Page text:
Politicians in Washington turned up the heat on their healthcare dispute ahead of a televised political drama on Thursday billed by the White House as a peace gesture but seen by wary Republicans as a trap.
"We need to show up and crash the party," House Minority Leader John Boehner told fellow Republicans in a closed-door event on Tuesday, according to an aide.
"We shouldn't let the White House have a six-hour taxpayer-funded infomercial on Obamacare," Boehner said, suggesting the meeting was no more than a publicity stunt by President Barack Obama.
Facing Republican resistance, Obama signaled on Monday he was ready to go it alone with his Democrats if needed to pass an overhaul bill that would restrain costs, tighten regulations on insurers and expand health coverage to tens of millions of Americans.
Both parties agree U.S. healthcare is too costly and covers too few people. It now consumes 16 percent of gross domestic product, with a projected rise to 25 percent by 2025.
But Democrats and Republicans disagree on how to proceed.
Overshadowing the debate are elections in November when all 435 seats in the House of Representatives and more than a third of the 100 Senate seats are up for grabs.
Republicans fear Thursday's meeting is a trap meant to portray them as the "party of no."
Many analysts suggest the six-hour event will be more about scoring political points in an election year than about fixing a system in which 46 million Americans -- nearly a sixth of the population -- are without medical coverage.
Republicans pronounced dead on arrival Obama's revised plan on Monday. Polling data suggests the public is worried about the sweeping program to expand health coverage that has a projected cost of nearly $1 trillion over 10 years.
Republicans demand Democrats abandon their broad proposals for a simpler, less costly, step-by step approach that would limit medical malpractice lawsuits, allow small businesses to form health insurance groups and permit insurers to sell policies across state lines.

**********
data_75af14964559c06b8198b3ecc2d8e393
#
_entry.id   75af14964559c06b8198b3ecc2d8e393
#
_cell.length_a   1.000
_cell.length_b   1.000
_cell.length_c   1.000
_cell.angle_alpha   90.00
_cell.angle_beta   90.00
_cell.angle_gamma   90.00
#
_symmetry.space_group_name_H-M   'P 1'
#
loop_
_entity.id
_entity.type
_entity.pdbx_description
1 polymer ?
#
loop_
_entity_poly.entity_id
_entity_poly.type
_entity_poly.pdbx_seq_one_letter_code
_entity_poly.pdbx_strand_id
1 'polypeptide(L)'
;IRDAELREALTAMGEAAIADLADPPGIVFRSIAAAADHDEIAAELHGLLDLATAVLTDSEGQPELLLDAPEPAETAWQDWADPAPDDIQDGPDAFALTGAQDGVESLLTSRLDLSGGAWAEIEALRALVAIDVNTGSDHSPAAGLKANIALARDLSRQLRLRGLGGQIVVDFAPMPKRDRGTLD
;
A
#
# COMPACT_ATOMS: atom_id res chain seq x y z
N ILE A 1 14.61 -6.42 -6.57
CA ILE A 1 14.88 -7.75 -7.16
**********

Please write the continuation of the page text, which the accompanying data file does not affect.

"You will not see from us a 2,700-page comprehensive rewrite of one-sixth of our economy," said Senate Republican Leader Mitch McConnell. "We don't think that ought to be done, and we've said it repeatedly."
Democrats have no intention of scrapping their bills.
"The Republican's mantra is starting over. That is not a realistic request," said House Democratic Leader Steny Hoyer.
The summit will likely lay the groundwork for pushing the final bill through Congress using a privileged budget process called reconciliation that will allow Democrats to more easily overcome Republican efforts to block the bill in the Senate.
Obama's plan would make it easier to bypass Republicans if necessary and ram through legislation by a process requiring a simple majority in the 100-member Senate rather than the 60 votes needed to clear procedural hurdles.
Republican say, given that, the Democrats are merely stage-managing political theater on Thursday. Democrats hold a healthy majority in the House.
"Of course it's political theater. That doesn't mean that it is not important or not useful," said Stephen Hess, a senior fellow at Brookings Institution, a liberal-leaning thinktank.
"They're not going to walk across the aisle, shake hands and put out a consensus healthcare plan."
It is unclear how soon the Democratic majority will try to push through a final healthcare bill. Democrats plan to pass a series of bills aimed at job creation over the next few weeks which could delay healthcare by several weeks.
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